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#665109 - 09/01/03 08:54 PM Roland HP-2 versus Yamaha CLP-130
waltonjv Offline
Junior Member

Registered: 09/01/03
Posts: 1
Loc: Biloxi, MS
I am a first-time piano buyer. I have two children, 5 and 6, who are starting piano lessons. I have decided to buy a digital piano for reasons of cost, ease of moving (I'm a military member), privacy (headphones), and MIDI capability. I have my choices narrowed down to the Roland HP-2 and the Yamaha CLP-130. Both appear to have similar touch response and sampling technology. They are also both similarly priced. Right now, my decision is down to a coin flip. Can anyone comment on these two products in a head to head comparison and give their reasons for choosing one product over the other?

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#665110 - 09/02/03 07:40 PM Re: Roland HP-2 versus Yamaha CLP-130
Luke's Dad Offline
1000 Post Club Member

Registered: 03/28/03
Posts: 1426
Loc: Mid Atlantic
Personally, I hear a big difference between the sound of the Roland HP2 and the CLP130, but that may be biased. Some basic differences based on fact, however are these:

Roland uses a completely gravity based action, where as Yamaha's uses a leaf spring. Over time, the spring can wear out a little, and on occasion can become disconnected from the action which necessitates a difficult repair.

The circuit board under the keys in a Roland action runs at a 45 degree angle, while the circuit board under the yamaha is horizontal. The angled board helps prevent dust and other debree from accumalating on the board, once again necessitating service.

The feel of the Roland isn't as heavy at the top of the keystroke, and feels more natural during the strike. Yamahas feel a little heavier at the top, but after breaking the tensile point of the spring, there is much less resistance. As a result, the player initially puts more energy into the stroke, and it's difficult to recover that momentum, thus making it a little more difficult in expressing at the softer levels of pianissimo.

There are several other differences as well, but in the long term, I feel the Roland is a much better instrument.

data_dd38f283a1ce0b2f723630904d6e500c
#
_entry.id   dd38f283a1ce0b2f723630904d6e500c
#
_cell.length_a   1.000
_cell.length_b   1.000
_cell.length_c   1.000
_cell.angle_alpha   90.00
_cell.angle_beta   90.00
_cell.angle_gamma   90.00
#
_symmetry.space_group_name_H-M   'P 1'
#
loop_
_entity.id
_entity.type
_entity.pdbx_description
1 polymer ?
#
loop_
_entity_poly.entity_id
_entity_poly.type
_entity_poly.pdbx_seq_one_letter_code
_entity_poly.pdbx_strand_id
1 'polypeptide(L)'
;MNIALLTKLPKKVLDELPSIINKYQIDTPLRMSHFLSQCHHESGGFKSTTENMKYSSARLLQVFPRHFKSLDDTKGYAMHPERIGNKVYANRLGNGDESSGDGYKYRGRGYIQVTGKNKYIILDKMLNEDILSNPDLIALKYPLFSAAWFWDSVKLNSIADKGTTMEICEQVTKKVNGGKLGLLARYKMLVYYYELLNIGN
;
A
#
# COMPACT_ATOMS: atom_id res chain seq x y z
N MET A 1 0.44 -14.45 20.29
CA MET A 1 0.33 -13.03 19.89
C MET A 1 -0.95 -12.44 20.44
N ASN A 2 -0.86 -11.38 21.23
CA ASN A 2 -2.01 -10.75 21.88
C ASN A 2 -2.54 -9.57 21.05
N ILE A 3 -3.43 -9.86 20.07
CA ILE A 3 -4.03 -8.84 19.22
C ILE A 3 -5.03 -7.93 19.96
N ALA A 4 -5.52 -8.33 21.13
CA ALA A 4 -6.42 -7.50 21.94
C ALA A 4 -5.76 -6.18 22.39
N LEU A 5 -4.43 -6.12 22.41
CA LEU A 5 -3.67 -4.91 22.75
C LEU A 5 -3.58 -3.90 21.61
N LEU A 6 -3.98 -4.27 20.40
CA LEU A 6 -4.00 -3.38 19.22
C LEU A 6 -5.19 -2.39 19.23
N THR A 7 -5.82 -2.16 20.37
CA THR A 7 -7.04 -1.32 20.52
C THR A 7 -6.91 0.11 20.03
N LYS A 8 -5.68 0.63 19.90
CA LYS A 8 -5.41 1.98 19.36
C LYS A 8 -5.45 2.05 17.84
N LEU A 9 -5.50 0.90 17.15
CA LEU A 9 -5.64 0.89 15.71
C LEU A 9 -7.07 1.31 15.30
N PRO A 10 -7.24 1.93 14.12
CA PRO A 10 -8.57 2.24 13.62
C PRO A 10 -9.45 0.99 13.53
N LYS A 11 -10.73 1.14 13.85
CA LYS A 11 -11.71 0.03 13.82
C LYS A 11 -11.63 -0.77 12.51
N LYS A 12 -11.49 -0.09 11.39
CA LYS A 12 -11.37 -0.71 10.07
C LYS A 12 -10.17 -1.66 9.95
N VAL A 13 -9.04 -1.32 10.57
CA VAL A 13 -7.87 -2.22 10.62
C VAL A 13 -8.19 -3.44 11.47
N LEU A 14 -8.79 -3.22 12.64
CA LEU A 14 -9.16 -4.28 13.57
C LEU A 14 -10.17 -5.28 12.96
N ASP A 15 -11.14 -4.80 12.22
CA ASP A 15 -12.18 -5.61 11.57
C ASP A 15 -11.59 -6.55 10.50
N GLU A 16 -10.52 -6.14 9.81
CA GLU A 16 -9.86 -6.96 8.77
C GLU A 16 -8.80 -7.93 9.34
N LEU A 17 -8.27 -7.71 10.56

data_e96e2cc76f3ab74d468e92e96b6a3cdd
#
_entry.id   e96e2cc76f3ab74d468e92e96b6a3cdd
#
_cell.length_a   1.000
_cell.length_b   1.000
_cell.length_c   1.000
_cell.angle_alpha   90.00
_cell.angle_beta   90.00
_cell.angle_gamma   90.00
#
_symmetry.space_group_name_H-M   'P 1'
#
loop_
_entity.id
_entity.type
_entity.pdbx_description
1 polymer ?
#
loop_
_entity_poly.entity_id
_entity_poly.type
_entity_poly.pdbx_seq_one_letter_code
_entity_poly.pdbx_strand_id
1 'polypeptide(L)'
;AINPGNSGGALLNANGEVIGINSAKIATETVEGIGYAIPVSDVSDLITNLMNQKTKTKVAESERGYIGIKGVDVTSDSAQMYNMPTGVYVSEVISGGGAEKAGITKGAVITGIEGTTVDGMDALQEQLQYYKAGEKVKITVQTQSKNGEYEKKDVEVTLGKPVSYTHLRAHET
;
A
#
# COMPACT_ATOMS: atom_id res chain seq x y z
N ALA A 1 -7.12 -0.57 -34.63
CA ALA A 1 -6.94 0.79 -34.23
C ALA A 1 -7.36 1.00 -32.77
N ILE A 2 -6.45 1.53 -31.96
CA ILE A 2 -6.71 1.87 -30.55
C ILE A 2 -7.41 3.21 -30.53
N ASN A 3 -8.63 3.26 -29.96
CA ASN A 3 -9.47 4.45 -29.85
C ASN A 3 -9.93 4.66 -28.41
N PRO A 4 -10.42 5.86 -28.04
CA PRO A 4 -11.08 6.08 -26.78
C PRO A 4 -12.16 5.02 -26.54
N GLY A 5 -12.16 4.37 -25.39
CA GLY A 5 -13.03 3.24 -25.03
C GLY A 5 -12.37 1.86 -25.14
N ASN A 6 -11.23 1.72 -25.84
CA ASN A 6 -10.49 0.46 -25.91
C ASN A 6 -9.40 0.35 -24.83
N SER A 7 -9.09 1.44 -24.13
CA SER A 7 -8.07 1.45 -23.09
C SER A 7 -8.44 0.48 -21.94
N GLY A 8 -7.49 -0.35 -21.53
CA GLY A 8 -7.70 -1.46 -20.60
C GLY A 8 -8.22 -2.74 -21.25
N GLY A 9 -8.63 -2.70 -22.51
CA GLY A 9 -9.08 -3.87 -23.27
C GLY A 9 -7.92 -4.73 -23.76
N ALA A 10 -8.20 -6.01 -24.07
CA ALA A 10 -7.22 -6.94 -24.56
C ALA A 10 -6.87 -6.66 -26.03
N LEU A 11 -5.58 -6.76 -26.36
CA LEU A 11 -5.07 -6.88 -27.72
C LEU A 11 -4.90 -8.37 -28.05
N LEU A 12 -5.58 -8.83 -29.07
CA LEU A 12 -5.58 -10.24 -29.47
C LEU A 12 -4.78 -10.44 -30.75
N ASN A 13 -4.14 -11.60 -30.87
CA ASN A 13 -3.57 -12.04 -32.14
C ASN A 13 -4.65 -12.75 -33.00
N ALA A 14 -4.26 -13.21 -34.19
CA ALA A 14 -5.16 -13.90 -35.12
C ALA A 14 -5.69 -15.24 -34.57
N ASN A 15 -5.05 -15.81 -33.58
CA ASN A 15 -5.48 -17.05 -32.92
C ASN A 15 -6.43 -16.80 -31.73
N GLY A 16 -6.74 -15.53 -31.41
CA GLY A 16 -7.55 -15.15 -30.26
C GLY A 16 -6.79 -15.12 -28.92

_________________________
Purveyor of Yamaha, Petrof, Pearl River, and Kohler & Campbell pianos.

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#665111 - 09/03/03 06:33 AM Re: Roland HP-2 versus Yamaha CLP-130
Nunatax Offline
500 Post Club Member

Registered: 07/13/03
Posts: 704
Loc: Belgium
Here's my story :
I started taking piano lessons when I was 7. I had a keyboard back then with 61 keys. After a few years my teacher told me I needed a real piano. My father bought me a digital roland HP 1800e. I've been playing that until now, almost ten years later. I regret not having had a real acoustic piano, I've always been limited in abilities because of the light keyboard.
For the time I bought it, it's sound was very good, very expressive playing was possible. I learned how to feel the music, so there was no problem there. What the problem is with light keyboards is this : you don't learn how to articulate. When playing fast passages you just "fly" over the keyboard, and that's bad, because eventually you will stumble. And whether I can now repair the damage done over the years? I surely hope so. Right now it has grown into a huge disliking of many digital keyboards (I've probably have a reputation here about that \:\) )
So to make things short : (in my opinion) if you want to give your kids a good start, buy them a rather heavy, preferably wooden keyboard.
Both Yamaha and Kawai have some models like that.

I'm sorry if I'm getting on some peoples nerves with my freaky wooden-keyboard-adoration, I just realise now what damage my light, plastic Roland keyboard has done to my abilities.

A tip : invite your children's teacher to the store and ask him/her to test some digitals.

If you've really made up your mind about the CLP 130/HP 2, I'd prefer the CLP 130 because of the slightly heavier (surprise ;\) ) touch.

Hope I haven't bored you \:\)

Rgds,
Michiel
_________________________
Some can tell you to go to hell in such a manner that you would think you might actually enjoy the trip, but that is far more polite than civil - JBryan

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#665112 - 09/03/03 06:41 PM Re: Roland HP-2 versus Yamaha CLP-130
conan Offline
Junior Member

Registered: 08/27/03
Posts: 7
Hi Luke's Dad,

I saw your answer to this topic and it looks like you know a lot about this topic. So can you help me with my question about: Korg SP-500 vs Roland FP-5. I posted the topic last week with the the title: Korg SP-500 vs Roland FP-5, please help.
If you are not familiar with those models, do you know where I can find info about how their keys/board are built, and how they sound, similar to what you provided here.

Thank you.

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#665113 - 09/04/03 01:55 PM Re: Roland HP-2 versus Yamaha CLP-130
Luke's Dad Offline
1000 Post Club Member

Registered: 03/28/03
Posts: 1426
Loc: Mid Atlantic
 Quote:
Originally posted by Nunatax:
Here's my story :